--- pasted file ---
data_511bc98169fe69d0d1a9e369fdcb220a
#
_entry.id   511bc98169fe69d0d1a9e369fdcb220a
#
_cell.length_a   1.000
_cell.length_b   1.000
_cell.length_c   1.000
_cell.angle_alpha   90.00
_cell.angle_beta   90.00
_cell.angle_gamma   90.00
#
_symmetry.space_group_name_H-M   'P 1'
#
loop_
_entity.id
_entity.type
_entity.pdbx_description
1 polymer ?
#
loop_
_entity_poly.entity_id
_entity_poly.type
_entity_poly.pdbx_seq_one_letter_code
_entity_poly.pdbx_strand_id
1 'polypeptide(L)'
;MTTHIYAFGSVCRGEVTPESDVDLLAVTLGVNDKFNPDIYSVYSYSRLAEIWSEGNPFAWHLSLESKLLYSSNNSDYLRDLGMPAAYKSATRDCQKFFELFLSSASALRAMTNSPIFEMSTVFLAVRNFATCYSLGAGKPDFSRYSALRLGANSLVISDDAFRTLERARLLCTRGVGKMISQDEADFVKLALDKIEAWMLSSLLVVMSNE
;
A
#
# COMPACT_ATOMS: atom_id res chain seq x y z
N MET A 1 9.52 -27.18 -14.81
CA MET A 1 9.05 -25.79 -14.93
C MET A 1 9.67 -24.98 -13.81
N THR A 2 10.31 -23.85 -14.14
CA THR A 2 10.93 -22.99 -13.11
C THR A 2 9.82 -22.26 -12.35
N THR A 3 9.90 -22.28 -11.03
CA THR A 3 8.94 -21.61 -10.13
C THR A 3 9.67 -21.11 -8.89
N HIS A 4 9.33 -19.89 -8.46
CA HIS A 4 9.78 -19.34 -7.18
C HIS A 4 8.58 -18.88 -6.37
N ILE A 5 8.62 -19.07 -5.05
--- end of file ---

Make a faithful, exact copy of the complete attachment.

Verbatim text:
data_511bc98169fe69d0d1a9e369fdcb220a
#
_entry.id   511bc98169fe69d0d1a9e369fdcb220a
#
_cell.length_a   1.000
_cell.length_b   1.000
_cell.length_c   1.000
_cell.angle_alpha   90.00
_cell.angle_beta   90.00
_cell.angle_gamma   90.00
#
_symmetry.space_group_name_H-M   'P 1'
#
loop_
_entity.id
_entity.type
_entity.pdbx_description
1 polymer ?
#
loop_
_entity_poly.entity_id
_entity_poly.type
_entity_poly.pdbx_seq_one_letter_code
_entity_poly.pdbx_strand_id
1 'polypeptide(L)'
;MTTHIYAFGSVCRGEVTPESDVDLLAVTLGVNDKFNPDIYSVYSYSRLAEIWSEGNPFAWHLSLESKLLYSSNNSDYLRDLGMPAAYKSATRDCQKFFELFLSSASALRAMTNSPIFEMSTVFLAVRNFATCYSLGAGKPDFSRYSALRLGANSLVISDDAFRTLERARLLCTRGVGKMISQDEADFVKLALDKIEAWMLSSLLVVMSNE
;
A
#
# COMPACT_ATOMS: atom_id res chain seq x y z
N MET A 1 9.52 -27.18 -14.81
CA MET A 1 9.05 -25.79 -14.93
C MET A 1 9.67 -24.98 -13.81
N THR A 2 10.31 -23.85 -14.14
CA THR A 2 10.93 -22.99 -13.11
C THR A 2 9.82 -22.26 -12.35
N THR A 3 9.90 -22.28 -11.03
CA THR A 3 8.94 -21.61 -10.13
C THR A 3 9.67 -21.11 -8.89
N HIS A 4 9.33 -19.89 -8.46
CA HIS A 4 9.78 -19.34 -7.18
C HIS A 4 8.58 -18.88 -6.37
N ILE A 5 8.62 -19.07 -5.05